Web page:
10.4 Special situations

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    10.4.1 Women (pregnant or breastfeeding or of childbearing age) 

    Pregnant women

    Early treatment initiation after diagnosis is recommended. For choosing or building a regimen, see Appendix 11.  

    Pregnancy outcome and any congenital anomalies in the neonate should be documented.

    Breastfeeding women

    Use of infant formula is recommended as many second-line drugs should be avoided in breastfeeding women (Appendix 11). Mothers must be informed of its benefits and risks and provided with infant formula, clean water, fuel for boiling water and a heating device (stove, saucepan and bottles). They must also receive training on how to prepare and use the formula. When infant formula cannot be used safely, infants must be breastfed.


    If the mother is smear-positive, mother-infant contact should be maintained, but kept to a minimum. Appropriate infection prevention and control measures should be taken during contact. Care of the infant should be largely entrusted to family members until the mother becomes smear-negative.

    Women of childbearing age

    A pregnancy test should be performed before starting treatment and, if necessary, repeated during treatment. A highly effective contraception method (e.g. intra-uterine device or implantable hormonal contraceptive) should be offered prior to starting treatment.

    10.4.2 Children and adolescents

    Given the severity of MDR/RR-TB, no TB drugs are contra-indicated (except pretomanid while waiting data on appropriate dosing) [1] Citation 1. World Health Organization. WHO consolidated guidelines on tuberculosis. Module 5: management of tuberculosis in children and adolescents. Geneva: World Health Organization; 2022.
    . Children and adolescents generally tolerate second-line TB drugs well. They should be treated without delay based on the index case resistance profile when DST is not available (e.g. clinically diagnosed TB, EPTB).


    Children and adolescents should receive an STR when eligible, however BPaLM and BPaL regimens are not recommended in patients under 14 years.


    Children with non-severe TB receiving an LTR can usually be treated for less than 18 months [1] Citation 1. World Health Organization. WHO consolidated guidelines on tuberculosis. Module 5: management of tuberculosis in children and adolescents. Geneva: World Health Organization; 2022.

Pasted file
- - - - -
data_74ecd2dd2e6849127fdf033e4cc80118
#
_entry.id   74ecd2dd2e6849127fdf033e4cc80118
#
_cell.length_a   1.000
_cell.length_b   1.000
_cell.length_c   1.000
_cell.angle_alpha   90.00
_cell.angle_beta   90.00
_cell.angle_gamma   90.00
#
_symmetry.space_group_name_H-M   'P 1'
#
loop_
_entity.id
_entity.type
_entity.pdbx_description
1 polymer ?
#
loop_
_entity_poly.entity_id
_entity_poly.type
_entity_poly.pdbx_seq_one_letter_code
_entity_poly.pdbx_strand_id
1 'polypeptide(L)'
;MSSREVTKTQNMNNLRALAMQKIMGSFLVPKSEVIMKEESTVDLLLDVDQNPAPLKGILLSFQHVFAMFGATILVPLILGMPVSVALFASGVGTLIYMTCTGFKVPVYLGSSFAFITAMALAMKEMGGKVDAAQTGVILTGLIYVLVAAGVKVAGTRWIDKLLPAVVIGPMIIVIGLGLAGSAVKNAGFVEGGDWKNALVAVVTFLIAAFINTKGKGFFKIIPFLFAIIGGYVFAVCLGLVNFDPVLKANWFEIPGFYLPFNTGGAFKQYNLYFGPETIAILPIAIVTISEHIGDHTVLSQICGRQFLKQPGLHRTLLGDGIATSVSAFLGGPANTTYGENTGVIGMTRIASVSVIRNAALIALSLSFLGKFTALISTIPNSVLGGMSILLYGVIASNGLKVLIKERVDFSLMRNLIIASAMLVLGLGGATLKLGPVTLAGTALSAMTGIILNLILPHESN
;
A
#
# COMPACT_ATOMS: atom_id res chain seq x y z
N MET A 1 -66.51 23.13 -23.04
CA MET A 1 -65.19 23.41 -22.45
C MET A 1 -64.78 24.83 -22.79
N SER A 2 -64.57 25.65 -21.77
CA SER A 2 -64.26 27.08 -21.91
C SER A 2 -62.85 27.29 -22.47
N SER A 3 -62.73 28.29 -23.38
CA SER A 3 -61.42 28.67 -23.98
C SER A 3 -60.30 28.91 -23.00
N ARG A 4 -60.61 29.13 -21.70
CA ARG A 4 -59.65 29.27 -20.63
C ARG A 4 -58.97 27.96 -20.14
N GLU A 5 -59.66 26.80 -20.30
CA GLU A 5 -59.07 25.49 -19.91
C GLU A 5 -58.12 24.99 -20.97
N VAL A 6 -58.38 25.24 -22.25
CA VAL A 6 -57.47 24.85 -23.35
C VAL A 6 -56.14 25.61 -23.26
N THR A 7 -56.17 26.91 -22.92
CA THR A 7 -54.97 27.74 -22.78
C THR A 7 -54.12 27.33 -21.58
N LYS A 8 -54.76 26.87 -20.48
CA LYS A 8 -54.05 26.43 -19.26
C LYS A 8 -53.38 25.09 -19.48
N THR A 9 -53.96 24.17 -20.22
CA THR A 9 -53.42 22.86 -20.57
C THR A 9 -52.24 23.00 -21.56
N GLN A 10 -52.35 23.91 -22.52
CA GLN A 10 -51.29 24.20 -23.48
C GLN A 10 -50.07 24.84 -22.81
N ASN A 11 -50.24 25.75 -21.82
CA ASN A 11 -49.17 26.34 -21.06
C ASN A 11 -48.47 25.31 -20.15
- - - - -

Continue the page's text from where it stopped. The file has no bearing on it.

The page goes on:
. Some experts suggest that even severe TB could be treated for less than 18 months [2] Citation 2. The Sentinel Project for Pediatric Drug-Resistant Tuberculosis. Management of Drug-Resistant Tuberculosis in Children: A Field Guide. Boston, USA. November 2021, Fifth edition.

    10.4.3 Patients with malnutrition or risk of malnutrition

    See Chapter 9.

    10.4.4 Extrapulmonary tuberculosis

    Patients with some forms of EPTB are not eligible for STRs (Section 10.2.1) and should be treated with an LTR as described in Section 10.2.2.


    For patients with TB of the CNS, drug penetration into the CNS should be taken into account.


    Table 10.5 – Choice of TB drugs for TB of the CNS [3] Citation 3. World Health Organization. WHO operational handbook on tuberculosis. Module 4: treatment - drug-resistant tuberculosis treatment, 2022 update.
    [4] Citation 4. Sun F, Ruan Q, Wang J, Chen S, Jin J, Shao L, et al. Linezolid manifests a rapid and dramatic therapeutic effect for patients with life-threatening tuberculous meningitis. Antimicrob Agents Chemother. 2014;58(10):6297–301.
    [5] Citation 5. Thwaites GE, Bhavnani SM, Chau TTH, Hammel JP, Torok ME, Van Wart SA, et al. Randomized pharmacokinetic and pharmacodynamic comparison of fluoroquinolones for tuberculous meningitis. Antimicrob Agents Chemother. 2011;55(7):3244–53.



    CNS penetration

    Group A

    Fluoroquinolones and linezolid: good CNS penetration.

    Bedaquiline: limited data; can be used, but not counted.

    Group B

    Cycloserine: good CNS penetration.

    Clofazimine: limited data; can be used, but not counted.

    Group C

    Pyrazinamide, carbapenems, thionamides and isoniazid high dose: good CNS penetration.

    Delamanid: limited data; can be used, but not counted.

    Ethambutol and PAS: poor CNS penetration.

    Aminoglycosides: better CNS penetration if meningeal inflammation.


    Pretomanid: no data.


    If the regimen contains a carbapenem, use preferably meropenem in patients with TB meningitis (less risk of seizures than with imipenem/cilastatin).

    10.4.5 Diabetes

    TB can impair glycaemic control in patients with diabetes [6] Citation 6. World Health Organization & International Union against Tuberculosis and Lung Disease. (‎2011)‎. Collaborative framework for care and control of tuberculosis and diabetes. World Health Organization. 
    . It is therefore necessary to increase blood glucose monitoring in these patients.


    TB drugs may exacerbate complications of diabetes (e.g. peripheral neuropathy). Avoid prescribing ethambutol or linezolid for patients with pre-existing diabetic retinopathy.


    If diabetes is diagnosed, treat and monitor according to standard protocols. At the end of TB treatment, it is recommended to schedule a specialist consultation for a complete evaluation and, if necessary, adjustment of antidiabetic treatment.

    10.4.6 Renal insufficiency

    In patients with renal insufficiency, creatinine clearance should be calculated. If it is less than 30 ml/minute, doses of certain TB drugs should be adjusted.

    For the formula to estimate creatinine clearance and dose adjustments in renal insufficiency, see Appendix 12.